At the foundation of farming, food, regenerative agriculture, equity and justice is building relationships that are cultivated and necessary in the work we do. A farmer in our community once wisely stated that relationships only move at the speed of trust, and we at Groundswell Center accept that as true. In order to promote our Core Values and educate, we must build strong relationships within the community, acknowledging that the food system affects us all, and everybody has a right to chemical-free, locally grown, minimally processed, and non-gmo food to thrive, not just survive. To ensure that our programs and resources are making the largest impact possible, we strive to create lasting relationships with the members in the local community. While we offer workshops and dozens of learning opportunities throughout the year, much of our work and progress is slow, and overtime, just as generating healthy soil takes time, so does building trust.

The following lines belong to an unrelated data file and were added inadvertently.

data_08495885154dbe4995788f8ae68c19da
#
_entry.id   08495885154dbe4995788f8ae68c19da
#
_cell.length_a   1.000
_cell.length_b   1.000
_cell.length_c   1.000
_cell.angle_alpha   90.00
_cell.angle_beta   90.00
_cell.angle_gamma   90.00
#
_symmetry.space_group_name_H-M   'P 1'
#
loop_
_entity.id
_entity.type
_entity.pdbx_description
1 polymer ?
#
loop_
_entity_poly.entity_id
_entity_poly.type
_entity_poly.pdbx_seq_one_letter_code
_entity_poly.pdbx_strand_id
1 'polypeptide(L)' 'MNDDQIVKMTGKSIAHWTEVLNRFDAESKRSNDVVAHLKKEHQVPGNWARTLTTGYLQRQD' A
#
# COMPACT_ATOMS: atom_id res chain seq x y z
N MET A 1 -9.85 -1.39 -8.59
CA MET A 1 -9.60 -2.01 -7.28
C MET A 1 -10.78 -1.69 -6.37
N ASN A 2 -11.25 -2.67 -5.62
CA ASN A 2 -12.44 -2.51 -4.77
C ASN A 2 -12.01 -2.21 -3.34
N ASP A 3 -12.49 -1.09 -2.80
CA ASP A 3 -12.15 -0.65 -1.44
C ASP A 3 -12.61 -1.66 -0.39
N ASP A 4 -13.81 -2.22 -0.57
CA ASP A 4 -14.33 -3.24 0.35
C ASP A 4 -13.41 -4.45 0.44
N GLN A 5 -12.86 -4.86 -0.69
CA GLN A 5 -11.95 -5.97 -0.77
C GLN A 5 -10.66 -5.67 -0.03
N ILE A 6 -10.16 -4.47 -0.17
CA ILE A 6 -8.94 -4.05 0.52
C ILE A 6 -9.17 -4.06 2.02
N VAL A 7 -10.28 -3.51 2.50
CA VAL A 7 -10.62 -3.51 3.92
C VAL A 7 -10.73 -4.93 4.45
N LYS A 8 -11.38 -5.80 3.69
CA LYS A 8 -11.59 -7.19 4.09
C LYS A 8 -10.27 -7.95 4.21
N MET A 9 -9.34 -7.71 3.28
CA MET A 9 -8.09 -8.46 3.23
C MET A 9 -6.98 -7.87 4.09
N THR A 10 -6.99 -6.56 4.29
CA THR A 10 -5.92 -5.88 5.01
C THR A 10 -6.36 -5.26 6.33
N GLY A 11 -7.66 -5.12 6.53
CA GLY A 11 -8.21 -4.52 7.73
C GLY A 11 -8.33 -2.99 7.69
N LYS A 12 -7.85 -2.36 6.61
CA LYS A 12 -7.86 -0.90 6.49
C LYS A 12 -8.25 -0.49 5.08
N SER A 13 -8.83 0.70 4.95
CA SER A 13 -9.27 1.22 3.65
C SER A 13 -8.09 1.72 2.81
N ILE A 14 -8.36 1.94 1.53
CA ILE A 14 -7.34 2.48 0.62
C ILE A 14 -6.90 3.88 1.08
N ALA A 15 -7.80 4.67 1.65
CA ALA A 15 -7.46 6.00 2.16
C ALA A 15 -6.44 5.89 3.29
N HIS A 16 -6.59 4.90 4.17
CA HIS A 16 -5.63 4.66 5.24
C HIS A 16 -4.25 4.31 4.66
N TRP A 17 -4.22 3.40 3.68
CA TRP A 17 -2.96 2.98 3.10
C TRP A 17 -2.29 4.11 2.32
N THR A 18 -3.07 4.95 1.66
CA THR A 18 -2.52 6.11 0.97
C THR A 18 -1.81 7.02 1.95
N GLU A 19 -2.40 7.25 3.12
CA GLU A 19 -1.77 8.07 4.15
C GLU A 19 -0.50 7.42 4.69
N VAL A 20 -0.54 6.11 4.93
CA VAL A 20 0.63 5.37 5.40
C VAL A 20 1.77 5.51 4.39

Another example is our Land Access work. We’ve been involved in a new initiative alongside many other organizations and local community members called the Land Access, Reconciliation, and Reparations Working Group. This group collaboratively organizes events and takes action to rematriate Gayogohono lands, help connect land to land stewards, and facilitate conversations on what reparations and reconciliation can look like in our community.